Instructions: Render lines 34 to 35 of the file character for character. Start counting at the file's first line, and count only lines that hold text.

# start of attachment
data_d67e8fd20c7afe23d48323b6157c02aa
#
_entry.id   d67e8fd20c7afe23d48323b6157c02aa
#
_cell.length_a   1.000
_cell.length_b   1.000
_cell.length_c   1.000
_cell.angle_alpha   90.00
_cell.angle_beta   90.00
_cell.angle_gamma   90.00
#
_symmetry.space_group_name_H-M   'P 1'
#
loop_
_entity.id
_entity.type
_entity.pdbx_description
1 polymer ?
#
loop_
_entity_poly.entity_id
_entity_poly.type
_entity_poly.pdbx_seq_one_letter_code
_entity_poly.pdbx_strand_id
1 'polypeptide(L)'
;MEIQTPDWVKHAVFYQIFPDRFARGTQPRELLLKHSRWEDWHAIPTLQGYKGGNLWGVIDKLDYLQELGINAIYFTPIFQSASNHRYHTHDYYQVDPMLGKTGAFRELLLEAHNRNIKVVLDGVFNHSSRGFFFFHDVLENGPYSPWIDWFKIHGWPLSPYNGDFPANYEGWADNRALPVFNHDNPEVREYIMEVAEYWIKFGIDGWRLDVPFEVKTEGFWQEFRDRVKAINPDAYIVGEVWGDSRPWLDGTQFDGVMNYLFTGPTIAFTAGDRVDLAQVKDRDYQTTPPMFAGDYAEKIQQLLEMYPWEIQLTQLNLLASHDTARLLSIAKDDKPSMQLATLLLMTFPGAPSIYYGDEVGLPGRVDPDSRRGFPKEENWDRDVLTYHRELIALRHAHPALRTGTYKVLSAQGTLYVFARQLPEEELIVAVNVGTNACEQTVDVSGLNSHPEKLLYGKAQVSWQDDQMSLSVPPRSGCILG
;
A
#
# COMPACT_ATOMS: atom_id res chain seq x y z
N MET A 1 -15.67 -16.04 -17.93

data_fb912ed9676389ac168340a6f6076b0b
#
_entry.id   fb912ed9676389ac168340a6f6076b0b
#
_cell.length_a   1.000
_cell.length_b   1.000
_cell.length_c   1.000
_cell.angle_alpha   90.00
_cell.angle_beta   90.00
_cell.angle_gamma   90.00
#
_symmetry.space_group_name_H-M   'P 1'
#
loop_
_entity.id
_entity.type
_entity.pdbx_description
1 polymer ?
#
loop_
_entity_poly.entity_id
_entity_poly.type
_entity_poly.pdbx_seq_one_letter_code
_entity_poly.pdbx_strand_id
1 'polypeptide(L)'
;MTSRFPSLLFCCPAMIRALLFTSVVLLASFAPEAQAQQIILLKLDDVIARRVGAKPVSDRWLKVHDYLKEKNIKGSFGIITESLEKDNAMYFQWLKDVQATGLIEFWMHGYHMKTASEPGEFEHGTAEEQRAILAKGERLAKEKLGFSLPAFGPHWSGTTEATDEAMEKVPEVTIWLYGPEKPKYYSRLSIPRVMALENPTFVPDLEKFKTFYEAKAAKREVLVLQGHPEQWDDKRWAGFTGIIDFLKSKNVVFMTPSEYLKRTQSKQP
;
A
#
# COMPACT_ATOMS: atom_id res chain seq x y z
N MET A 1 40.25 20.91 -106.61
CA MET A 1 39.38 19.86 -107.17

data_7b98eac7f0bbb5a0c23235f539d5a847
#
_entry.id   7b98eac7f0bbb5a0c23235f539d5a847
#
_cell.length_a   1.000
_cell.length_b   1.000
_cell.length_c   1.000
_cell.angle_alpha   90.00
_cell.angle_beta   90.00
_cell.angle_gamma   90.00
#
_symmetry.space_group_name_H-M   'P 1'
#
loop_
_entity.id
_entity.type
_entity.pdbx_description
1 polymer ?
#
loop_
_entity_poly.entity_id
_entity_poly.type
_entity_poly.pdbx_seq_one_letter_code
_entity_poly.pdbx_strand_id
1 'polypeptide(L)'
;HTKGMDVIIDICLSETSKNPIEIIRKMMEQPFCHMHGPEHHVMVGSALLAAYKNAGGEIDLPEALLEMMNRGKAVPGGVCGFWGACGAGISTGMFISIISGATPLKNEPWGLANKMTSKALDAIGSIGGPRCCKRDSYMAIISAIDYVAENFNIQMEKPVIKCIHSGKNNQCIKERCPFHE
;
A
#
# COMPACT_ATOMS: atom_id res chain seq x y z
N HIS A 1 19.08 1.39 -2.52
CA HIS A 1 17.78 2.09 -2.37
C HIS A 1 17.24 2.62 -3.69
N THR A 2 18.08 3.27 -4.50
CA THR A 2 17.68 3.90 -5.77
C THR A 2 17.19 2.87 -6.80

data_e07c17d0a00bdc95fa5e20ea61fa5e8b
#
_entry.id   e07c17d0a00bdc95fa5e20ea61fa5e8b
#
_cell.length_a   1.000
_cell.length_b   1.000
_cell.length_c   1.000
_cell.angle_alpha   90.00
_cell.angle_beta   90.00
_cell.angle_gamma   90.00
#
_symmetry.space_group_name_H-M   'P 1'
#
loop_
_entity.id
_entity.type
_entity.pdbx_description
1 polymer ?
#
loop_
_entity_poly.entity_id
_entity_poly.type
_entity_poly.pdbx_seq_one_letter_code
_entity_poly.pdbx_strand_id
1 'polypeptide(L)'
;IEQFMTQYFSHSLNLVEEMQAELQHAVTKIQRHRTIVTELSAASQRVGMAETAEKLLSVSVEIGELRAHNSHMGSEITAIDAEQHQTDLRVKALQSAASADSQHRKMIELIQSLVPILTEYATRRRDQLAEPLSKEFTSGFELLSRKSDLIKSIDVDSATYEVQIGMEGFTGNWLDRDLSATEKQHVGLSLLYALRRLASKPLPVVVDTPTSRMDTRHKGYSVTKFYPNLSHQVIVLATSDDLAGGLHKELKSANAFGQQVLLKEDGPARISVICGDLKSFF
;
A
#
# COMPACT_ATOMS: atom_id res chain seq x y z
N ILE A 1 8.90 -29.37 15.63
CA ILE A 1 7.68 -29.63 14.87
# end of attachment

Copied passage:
_entry.id   fb912ed9676389ac168340a6f6076b0b
#